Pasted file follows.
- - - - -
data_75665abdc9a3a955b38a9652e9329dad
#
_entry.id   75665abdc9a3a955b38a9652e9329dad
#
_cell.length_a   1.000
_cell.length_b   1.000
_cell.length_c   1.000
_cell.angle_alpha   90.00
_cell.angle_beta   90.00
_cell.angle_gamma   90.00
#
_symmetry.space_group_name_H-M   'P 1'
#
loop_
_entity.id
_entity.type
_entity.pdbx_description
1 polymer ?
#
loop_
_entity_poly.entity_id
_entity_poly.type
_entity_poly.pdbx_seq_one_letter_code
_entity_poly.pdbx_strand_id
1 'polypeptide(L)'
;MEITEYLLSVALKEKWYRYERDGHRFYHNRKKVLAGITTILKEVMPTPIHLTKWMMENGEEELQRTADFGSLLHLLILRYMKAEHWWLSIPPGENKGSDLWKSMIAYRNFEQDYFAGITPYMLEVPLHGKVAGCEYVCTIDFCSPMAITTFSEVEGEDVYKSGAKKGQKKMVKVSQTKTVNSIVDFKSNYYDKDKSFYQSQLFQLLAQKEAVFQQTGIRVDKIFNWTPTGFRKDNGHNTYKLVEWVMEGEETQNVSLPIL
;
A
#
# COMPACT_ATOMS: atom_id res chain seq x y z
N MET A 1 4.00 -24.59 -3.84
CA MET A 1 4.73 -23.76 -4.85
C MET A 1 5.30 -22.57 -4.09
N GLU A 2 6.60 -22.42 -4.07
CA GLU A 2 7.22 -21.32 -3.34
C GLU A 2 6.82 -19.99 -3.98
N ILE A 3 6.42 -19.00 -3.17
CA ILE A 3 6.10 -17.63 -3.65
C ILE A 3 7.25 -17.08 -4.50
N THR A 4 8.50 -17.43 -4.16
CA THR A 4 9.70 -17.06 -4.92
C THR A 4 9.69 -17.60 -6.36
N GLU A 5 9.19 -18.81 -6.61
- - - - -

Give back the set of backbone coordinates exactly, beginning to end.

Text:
data_75665abdc9a3a955b38a9652e9329dad
#
_entry.id   75665abdc9a3a955b38a9652e9329dad
#
_cell.length_a   1.000
_cell.length_b   1.000
_cell.length_c   1.000
_cell.angle_alpha   90.00
_cell.angle_beta   90.00
_cell.angle_gamma   90.00
#
_symmetry.space_group_name_H-M   'P 1'
#
loop_
_entity.id
_entity.type
_entity.pdbx_description
1 polymer ?
#
loop_
_entity_poly.entity_id
_entity_poly.type
_entity_poly.pdbx_seq_one_letter_code
_entity_poly.pdbx_strand_id
1 'polypeptide(L)'
;MEITEYLLSVALKEKWYRYERDGHRFYHNRKKVLAGITTILKEVMPTPIHLTKWMMENGEEELQRTADFGSLLHLLILRYMKAEHWWLSIPPGENKGSDLWKSMIAYRNFEQDYFAGITPYMLEVPLHGKVAGCEYVCTIDFCSPMAITTFSEVEGEDVYKSGAKKGQKKMVKVSQTKTVNSIVDFKSNYYDKDKSFYQSQLFQLLAQKEAVFQQTGIRVDKIFNWTPTGFRKDNGHNTYKLVEWVMEGEETQNVSLPIL
;
A
#
# COMPACT_ATOMS: atom_id res chain seq x y z
N MET A 1 4.00 -24.59 -3.84
CA MET A 1 4.73 -23.76 -4.85
C MET A 1 5.30 -22.57 -4.09
N GLU A 2 6.60 -22.42 -4.07
CA GLU A 2 7.22 -21.32 -3.34
C GLU A 2 6.82 -19.99 -3.98
N ILE A 3 6.42 -19.00 -3.17
CA ILE A 3 6.10 -17.63 -3.65
C ILE A 3 7.25 -17.08 -4.50
N THR A 4 8.50 -17.43 -4.16
CA THR A 4 9.70 -17.06 -4.92
C THR A 4 9.69 -17.60 -6.36
N GLU A 5 9.19 -18.81 -6.61